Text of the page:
Six Leadership Development Triggers
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Six Leadership Development triggers

 
There is no one way to be a good leader. In the same vein that there is no one book, you can read to make you one. Individuals will come from different starting points and need differing inputs to help them reach their true leadership potentials. There are, of course, tools and characteristics which are universal to all good leaders, which is why organisations such as Leadership Trust exist; to provide leadership development programmes to those wishing to better themselves and the world around them. What triggers people onto their leadership development journey can be as unique as the person themselves. We’ve grouped some of the most common below:

Inspirational bosses and peers

We should never underestimate the power of being managed well or witnessing good leadership in action. By seeing others lead well and the positive impact it has both on the people around them and on the quality of work produced by these same people, can be extremely motivational. You will want to mirror those same qualities and learn the skills and techniques required to be an equally effective leader.

Negative management experiences

The same is equally true with the impact a bad leader can have on a person’s triggers into focussing on their leadership development. We can probably all think of a time when we have been managed poorly and ineffectively. It could be a manager who ruled with an iron fist and wasn’t able to nurture individual members of their team. Or in more dire circumstances, a leader who bullied and threatened their teams into submission. Whichever the case, these types of leaders can be just as effective at triggering a person to want to do better and be better. A negative management experience can be the catalyst for people to delve deeper into leadership development.

Lifestyle changes

The addition of a new family member, a health scare or a cross-country house move. It might not seem likely to be linked to a desire to learn how to be a better leader. More often than not, it is in these large, pivotal moments where you learn a lot about yourself as well as how other people view you. This can be an extremely pivotal moment of change. You may want to find a better work-life balance, take home less stress, or adopt the same feeling of peace you found at home into your work environment. Identifying your individual leadership development gaps and ways to plug them through courses, programmes and coaching can help a person achieve these goals.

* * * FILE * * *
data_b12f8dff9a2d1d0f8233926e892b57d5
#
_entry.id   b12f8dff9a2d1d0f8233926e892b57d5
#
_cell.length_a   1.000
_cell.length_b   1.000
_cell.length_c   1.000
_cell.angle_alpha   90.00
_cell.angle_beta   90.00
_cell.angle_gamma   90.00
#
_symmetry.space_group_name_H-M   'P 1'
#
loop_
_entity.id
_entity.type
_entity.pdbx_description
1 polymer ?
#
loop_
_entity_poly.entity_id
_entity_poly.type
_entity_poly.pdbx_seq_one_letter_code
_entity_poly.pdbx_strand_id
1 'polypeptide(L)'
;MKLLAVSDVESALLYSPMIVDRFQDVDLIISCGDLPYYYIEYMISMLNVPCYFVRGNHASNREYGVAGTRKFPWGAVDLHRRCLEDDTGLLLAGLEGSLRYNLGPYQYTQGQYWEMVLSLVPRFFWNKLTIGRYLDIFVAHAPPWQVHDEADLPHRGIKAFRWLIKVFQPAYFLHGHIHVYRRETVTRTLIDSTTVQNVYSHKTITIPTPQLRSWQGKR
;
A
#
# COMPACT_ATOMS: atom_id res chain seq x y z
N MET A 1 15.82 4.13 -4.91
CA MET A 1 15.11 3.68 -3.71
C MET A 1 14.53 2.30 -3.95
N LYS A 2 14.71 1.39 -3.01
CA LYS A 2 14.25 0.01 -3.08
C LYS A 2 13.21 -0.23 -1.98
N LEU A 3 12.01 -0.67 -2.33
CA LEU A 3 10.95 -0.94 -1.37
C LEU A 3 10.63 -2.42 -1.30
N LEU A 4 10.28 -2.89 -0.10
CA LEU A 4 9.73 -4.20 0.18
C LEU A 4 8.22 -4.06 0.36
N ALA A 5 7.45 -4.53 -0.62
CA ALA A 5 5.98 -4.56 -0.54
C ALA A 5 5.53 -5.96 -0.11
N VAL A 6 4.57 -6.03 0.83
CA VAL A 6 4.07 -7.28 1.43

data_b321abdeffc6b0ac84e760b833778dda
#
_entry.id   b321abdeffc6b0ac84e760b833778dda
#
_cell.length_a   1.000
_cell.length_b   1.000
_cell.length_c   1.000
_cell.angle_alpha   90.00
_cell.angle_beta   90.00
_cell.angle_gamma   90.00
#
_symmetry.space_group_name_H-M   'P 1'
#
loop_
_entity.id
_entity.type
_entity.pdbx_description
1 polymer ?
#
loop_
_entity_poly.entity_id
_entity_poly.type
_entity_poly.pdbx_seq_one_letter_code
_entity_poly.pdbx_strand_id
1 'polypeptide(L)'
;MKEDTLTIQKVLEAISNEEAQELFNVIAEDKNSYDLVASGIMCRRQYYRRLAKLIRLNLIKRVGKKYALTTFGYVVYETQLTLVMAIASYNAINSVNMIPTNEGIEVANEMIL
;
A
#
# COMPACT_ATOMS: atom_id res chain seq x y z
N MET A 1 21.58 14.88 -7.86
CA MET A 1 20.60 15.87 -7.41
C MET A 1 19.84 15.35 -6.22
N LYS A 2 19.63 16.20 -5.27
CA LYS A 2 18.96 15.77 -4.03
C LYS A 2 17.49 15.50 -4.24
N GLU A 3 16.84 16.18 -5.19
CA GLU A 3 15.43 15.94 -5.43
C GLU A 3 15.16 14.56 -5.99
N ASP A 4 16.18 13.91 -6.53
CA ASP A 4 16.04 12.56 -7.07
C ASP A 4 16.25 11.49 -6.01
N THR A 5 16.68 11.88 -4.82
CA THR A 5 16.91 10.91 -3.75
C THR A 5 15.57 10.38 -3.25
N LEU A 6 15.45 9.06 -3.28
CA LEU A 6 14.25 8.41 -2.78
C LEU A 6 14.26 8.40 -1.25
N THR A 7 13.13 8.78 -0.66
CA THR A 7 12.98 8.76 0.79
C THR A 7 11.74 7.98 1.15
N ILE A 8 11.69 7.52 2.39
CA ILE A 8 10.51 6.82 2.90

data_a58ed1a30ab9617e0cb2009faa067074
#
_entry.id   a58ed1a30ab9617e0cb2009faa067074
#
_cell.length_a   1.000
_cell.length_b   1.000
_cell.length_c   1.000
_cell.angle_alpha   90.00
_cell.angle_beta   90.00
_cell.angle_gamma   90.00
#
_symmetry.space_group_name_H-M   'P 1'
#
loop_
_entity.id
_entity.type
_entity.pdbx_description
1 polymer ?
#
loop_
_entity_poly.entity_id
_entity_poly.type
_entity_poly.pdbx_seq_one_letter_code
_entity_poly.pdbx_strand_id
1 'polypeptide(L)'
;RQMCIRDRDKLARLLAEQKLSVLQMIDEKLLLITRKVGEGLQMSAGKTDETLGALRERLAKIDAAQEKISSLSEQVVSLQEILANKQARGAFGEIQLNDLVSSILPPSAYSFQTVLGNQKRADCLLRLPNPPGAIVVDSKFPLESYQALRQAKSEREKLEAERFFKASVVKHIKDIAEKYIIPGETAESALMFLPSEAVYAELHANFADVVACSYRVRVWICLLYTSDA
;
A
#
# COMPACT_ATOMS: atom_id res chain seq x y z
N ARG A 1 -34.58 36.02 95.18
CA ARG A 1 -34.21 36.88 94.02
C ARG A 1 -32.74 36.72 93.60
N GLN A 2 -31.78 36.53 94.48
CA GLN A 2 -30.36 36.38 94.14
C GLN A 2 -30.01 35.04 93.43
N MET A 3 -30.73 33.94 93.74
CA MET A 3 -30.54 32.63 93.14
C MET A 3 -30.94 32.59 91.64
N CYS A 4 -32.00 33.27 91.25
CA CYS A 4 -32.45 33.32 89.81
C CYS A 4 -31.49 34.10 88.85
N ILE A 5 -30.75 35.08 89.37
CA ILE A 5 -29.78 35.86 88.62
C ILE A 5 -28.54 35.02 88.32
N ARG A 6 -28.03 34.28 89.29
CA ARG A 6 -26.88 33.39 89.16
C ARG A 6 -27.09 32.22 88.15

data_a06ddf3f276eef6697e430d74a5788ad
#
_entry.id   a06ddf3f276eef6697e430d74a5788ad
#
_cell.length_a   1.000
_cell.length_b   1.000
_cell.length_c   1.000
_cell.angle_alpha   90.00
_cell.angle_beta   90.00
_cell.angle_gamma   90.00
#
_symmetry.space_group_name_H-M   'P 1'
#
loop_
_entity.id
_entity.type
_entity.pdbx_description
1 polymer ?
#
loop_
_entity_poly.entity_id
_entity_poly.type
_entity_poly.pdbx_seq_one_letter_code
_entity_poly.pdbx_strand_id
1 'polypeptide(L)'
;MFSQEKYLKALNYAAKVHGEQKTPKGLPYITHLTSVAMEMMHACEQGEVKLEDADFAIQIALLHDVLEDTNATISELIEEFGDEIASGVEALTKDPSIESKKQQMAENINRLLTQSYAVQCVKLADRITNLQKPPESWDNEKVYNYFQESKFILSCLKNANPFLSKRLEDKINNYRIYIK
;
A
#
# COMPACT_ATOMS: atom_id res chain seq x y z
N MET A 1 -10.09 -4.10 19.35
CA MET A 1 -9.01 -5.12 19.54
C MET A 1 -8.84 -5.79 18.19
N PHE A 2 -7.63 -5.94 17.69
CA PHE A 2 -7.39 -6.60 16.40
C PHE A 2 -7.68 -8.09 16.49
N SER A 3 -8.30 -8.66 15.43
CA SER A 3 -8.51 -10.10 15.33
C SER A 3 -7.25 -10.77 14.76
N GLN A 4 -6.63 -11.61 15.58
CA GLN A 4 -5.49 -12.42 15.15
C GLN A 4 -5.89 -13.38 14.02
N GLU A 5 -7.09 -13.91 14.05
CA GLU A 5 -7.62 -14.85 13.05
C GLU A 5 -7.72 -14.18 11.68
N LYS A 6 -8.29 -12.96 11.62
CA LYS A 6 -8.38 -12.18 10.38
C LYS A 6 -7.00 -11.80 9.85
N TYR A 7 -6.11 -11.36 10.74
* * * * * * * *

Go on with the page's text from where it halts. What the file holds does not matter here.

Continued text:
Leadership Development triggers

Travel and cultural experiences

Stepping out of your comfort zone and working or travelling abroad is oftentimes a catalyst for change. Being able to witness a way of working (or living!) that is different from what you have been used to can be a lightbulb moment. Seeing that there is more than one way to achieve the same end goal is both liberating and exciting. It can allow a learner to adopt these methods within their own leadership and management styles. Or simply create curiosity to learn more about the different ways that they can develop their leadership toolkit.

Sports and team activities

Have you ever been in a school or college sports team? Perhaps you help run your local 5-a-side football team now? Seeing how a great coach is able to rally their team together both in defeat or triumph can be a beautiful moment to watch. One that stays with you long after the game has finished. Equally, the examples of teamwork from playing the sport or being part of a social club can be something an individual would want to emulate into their workplace teams. When teams work well together, under good leadership, the quality of output is much improved.

Recognition or sponsorship from organisations

Perhaps your manager has recognised your potential for growth. Or the organisation’s learning and development plans include you attend mandatory leadership development programmes. Whatever the reason, whether it is to make you more effective at what it is you already do, or to help you progress up the career ladder, good organisations will want to see their people have enriching experiences; leadership development courses are one such way of enriching.

What next?

As we mentioned at the very beginning of this post, every development journey is different. You may see yourself reflected in one of these six groups of catalysts, or your own trigger may have been a different one. What’s important is that you start the journey, regardless of the trigger.

People who have taken part in our programmes, be it a five-day residential Leadership in Management course, or our online Coaching Skills programme, have described the experience as being life-changing, which goes to show what a positive effect a well-run, experiential leadership development programme can have.

Leadership Development is rewarding. Leadership development programmes and other forms of learning strengthens you as an individual positively impacts those around you and is of a tangible benefit to your organisations too.

What was the catalyst to your own leadership development journey? If you would like to discuss how Leadership Trust can help you further develop, click here to email us and speak with a member of our team.


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